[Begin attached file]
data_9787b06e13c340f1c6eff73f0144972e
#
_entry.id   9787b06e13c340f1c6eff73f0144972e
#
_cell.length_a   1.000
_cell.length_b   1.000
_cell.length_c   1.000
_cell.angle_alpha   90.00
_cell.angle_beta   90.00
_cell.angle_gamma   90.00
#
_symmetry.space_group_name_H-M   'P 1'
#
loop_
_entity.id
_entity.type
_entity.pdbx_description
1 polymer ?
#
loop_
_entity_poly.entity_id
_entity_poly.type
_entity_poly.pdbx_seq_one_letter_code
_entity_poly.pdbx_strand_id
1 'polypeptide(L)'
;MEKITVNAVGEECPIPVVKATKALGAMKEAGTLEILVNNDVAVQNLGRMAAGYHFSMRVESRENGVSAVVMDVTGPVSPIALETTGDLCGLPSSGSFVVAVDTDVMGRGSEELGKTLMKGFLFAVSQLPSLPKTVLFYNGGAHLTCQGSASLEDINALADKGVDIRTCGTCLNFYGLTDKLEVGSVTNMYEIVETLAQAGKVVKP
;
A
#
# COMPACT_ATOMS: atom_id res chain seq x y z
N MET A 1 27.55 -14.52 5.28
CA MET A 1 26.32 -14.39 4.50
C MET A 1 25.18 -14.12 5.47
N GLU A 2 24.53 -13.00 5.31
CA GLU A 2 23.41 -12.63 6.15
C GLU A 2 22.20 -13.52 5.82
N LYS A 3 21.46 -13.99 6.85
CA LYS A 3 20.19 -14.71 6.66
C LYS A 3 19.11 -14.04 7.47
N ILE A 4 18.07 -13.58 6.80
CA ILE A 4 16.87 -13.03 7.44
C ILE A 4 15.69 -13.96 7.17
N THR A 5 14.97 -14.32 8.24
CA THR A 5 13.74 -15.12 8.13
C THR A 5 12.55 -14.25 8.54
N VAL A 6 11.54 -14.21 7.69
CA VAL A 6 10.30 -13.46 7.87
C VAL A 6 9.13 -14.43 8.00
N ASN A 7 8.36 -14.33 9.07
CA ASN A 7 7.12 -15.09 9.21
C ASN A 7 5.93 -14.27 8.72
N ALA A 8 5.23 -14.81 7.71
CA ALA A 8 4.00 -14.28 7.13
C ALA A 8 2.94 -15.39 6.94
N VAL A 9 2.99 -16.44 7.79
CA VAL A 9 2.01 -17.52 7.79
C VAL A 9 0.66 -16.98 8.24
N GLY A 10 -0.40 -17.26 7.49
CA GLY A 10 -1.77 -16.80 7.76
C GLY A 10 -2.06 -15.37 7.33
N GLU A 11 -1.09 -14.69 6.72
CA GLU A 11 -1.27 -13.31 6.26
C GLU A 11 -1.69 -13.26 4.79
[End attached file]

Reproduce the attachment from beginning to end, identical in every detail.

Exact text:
data_9787b06e13c340f1c6eff73f0144972e
#
_entry.id   9787b06e13c340f1c6eff73f0144972e
#
_cell.length_a   1.000
_cell.length_b   1.000
_cell.length_c   1.000
_cell.angle_alpha   90.00
_cell.angle_beta   90.00
_cell.angle_gamma   90.00
#
_symmetry.space_group_name_H-M   'P 1'
#
loop_
_entity.id
_entity.type
_entity.pdbx_description
1 polymer ?
#
loop_
_entity_poly.entity_id
_entity_poly.type
_entity_poly.pdbx_seq_one_letter_code
_entity_poly.pdbx_strand_id
1 'polypeptide(L)'
;MEKITVNAVGEECPIPVVKATKALGAMKEAGTLEILVNNDVAVQNLGRMAAGYHFSMRVESRENGVSAVVMDVTGPVSPIALETTGDLCGLPSSGSFVVAVDTDVMGRGSEELGKTLMKGFLFAVSQLPSLPKTVLFYNGGAHLTCQGSASLEDINALADKGVDIRTCGTCLNFYGLTDKLEVGSVTNMYEIVETLAQAGKVVKP
;
A
#
# COMPACT_ATOMS: atom_id res chain seq x y z
N MET A 1 27.55 -14.52 5.28
CA MET A 1 26.32 -14.39 4.50
C MET A 1 25.18 -14.12 5.47
N GLU A 2 24.53 -13.00 5.31
CA GLU A 2 23.41 -12.63 6.15
C GLU A 2 22.20 -13.52 5.82
N LYS A 3 21.46 -13.99 6.85
CA LYS A 3 20.19 -14.71 6.66
C LYS A 3 19.11 -14.04 7.47
N ILE A 4 18.07 -13.58 6.80
CA ILE A 4 16.87 -13.03 7.44
C ILE A 4 15.69 -13.96 7.17
N THR A 5 14.97 -14.32 8.24
CA THR A 5 13.74 -15.12 8.13
C THR A 5 12.55 -14.25 8.54
N VAL A 6 11.54 -14.21 7.69
CA VAL A 6 10.30 -13.46 7.87
C VAL A 6 9.13 -14.43 8.00
N ASN A 7 8.36 -14.33 9.07
CA ASN A 7 7.12 -15.09 9.21
C ASN A 7 5.93 -14.27 8.72
N ALA A 8 5.23 -14.81 7.71
CA ALA A 8 4.00 -14.28 7.13
C ALA A 8 2.94 -15.39 6.94
N VAL A 9 2.99 -16.44 7.79
CA VAL A 9 2.01 -17.52 7.79
C VAL A 9 0.66 -16.98 8.24
N GLY A 10 -0.40 -17.26 7.49
CA GLY A 10 -1.77 -16.80 7.76
C GLY A 10 -2.06 -15.37 7.33
N GLU A 11 -1.09 -14.69 6.72
CA GLU A 11 -1.27 -13.31 6.26
C GLU A 11 -1.69 -13.26 4.79